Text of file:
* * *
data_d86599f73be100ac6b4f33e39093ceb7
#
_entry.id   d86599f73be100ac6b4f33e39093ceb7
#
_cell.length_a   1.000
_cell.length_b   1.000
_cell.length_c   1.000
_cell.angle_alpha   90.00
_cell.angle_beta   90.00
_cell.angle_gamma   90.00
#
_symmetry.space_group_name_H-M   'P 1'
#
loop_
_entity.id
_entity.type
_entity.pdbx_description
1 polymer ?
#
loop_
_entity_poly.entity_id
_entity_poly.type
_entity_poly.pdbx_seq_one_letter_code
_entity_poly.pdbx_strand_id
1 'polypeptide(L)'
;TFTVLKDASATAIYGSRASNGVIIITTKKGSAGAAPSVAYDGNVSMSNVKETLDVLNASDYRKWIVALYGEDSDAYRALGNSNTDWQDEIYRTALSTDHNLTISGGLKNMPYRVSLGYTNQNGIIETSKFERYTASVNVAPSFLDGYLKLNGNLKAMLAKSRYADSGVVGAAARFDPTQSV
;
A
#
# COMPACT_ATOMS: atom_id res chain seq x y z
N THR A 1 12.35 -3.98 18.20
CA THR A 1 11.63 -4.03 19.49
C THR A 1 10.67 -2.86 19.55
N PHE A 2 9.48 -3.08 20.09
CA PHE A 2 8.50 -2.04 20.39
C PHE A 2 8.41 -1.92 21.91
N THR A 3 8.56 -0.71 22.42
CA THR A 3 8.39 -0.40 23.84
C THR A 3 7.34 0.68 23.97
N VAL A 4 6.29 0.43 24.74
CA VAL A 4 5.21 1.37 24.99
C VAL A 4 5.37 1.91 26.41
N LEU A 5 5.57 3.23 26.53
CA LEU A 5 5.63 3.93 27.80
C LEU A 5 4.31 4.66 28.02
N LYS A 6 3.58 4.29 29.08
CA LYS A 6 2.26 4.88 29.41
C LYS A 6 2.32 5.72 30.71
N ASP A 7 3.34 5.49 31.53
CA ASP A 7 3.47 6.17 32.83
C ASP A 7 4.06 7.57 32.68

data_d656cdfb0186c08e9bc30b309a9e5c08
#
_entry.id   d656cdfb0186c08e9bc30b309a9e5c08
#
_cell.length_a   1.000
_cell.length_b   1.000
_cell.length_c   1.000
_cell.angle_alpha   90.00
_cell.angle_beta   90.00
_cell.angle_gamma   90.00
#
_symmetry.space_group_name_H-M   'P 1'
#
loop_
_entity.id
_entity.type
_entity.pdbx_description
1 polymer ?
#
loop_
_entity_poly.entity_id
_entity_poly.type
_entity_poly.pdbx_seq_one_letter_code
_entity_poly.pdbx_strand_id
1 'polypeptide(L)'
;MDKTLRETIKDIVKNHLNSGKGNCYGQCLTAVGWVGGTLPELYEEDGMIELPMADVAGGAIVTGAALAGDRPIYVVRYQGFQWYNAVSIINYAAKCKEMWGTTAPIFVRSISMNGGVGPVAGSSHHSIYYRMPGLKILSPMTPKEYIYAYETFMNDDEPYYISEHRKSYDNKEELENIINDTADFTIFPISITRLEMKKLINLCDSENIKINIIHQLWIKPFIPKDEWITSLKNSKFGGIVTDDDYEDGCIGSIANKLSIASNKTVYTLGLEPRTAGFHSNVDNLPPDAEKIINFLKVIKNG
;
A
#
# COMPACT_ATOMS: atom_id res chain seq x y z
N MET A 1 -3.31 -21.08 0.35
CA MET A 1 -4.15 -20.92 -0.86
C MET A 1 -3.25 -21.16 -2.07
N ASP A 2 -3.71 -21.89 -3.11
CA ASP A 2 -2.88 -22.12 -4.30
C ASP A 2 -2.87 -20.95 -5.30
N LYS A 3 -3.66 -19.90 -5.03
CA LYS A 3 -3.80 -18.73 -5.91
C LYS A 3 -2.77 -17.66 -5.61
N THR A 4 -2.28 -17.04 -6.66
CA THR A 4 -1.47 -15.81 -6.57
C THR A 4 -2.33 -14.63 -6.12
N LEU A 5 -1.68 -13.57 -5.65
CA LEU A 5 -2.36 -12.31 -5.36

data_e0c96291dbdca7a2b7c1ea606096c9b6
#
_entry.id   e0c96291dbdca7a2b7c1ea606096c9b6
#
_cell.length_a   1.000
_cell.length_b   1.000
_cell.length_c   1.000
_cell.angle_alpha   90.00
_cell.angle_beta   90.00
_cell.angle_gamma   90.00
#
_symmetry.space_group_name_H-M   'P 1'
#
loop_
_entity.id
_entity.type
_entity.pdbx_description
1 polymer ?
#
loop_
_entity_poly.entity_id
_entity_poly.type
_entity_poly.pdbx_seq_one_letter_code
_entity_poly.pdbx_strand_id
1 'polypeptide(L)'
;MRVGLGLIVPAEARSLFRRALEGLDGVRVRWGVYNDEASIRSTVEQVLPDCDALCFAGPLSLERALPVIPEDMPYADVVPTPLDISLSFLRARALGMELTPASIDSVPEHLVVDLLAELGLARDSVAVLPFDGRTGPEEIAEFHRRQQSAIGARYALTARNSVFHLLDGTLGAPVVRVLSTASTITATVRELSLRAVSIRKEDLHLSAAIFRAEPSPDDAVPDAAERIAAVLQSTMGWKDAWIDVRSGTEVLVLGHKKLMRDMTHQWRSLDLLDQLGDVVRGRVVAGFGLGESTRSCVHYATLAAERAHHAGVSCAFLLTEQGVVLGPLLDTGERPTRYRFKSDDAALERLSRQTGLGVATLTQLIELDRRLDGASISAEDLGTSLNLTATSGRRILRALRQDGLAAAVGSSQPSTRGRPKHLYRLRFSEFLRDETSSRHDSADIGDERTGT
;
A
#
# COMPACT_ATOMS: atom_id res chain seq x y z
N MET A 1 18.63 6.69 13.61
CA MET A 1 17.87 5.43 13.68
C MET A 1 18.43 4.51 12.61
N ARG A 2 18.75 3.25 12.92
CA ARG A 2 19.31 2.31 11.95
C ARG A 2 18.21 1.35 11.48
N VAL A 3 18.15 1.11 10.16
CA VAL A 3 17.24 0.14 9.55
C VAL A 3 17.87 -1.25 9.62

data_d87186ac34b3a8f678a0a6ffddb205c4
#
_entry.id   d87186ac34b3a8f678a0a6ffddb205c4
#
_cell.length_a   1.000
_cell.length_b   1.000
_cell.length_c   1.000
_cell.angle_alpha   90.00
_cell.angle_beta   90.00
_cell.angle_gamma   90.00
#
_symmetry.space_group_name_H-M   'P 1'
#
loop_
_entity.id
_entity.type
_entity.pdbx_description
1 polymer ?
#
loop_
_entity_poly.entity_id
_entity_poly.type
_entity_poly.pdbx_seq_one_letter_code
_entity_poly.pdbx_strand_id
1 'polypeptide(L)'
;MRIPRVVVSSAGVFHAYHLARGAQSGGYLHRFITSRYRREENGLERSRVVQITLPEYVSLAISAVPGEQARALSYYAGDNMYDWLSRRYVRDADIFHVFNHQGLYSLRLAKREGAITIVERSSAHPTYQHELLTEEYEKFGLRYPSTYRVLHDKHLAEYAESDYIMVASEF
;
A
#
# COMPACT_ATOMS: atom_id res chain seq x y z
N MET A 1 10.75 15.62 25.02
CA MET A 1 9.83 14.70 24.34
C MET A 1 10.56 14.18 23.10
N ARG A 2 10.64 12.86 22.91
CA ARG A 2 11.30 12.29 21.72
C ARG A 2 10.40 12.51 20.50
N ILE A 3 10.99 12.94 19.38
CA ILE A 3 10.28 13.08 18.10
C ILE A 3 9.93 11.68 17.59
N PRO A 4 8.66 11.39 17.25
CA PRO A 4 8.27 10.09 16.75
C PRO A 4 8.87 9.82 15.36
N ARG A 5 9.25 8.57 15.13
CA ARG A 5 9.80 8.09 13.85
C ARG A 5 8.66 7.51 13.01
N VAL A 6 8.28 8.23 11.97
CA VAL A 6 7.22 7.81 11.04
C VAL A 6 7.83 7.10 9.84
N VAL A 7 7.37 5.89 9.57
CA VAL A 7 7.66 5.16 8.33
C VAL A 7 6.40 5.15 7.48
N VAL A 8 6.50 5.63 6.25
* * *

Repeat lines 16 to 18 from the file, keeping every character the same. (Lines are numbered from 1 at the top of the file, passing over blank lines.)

_entity.type
_entity.pdbx_description
1 polymer ?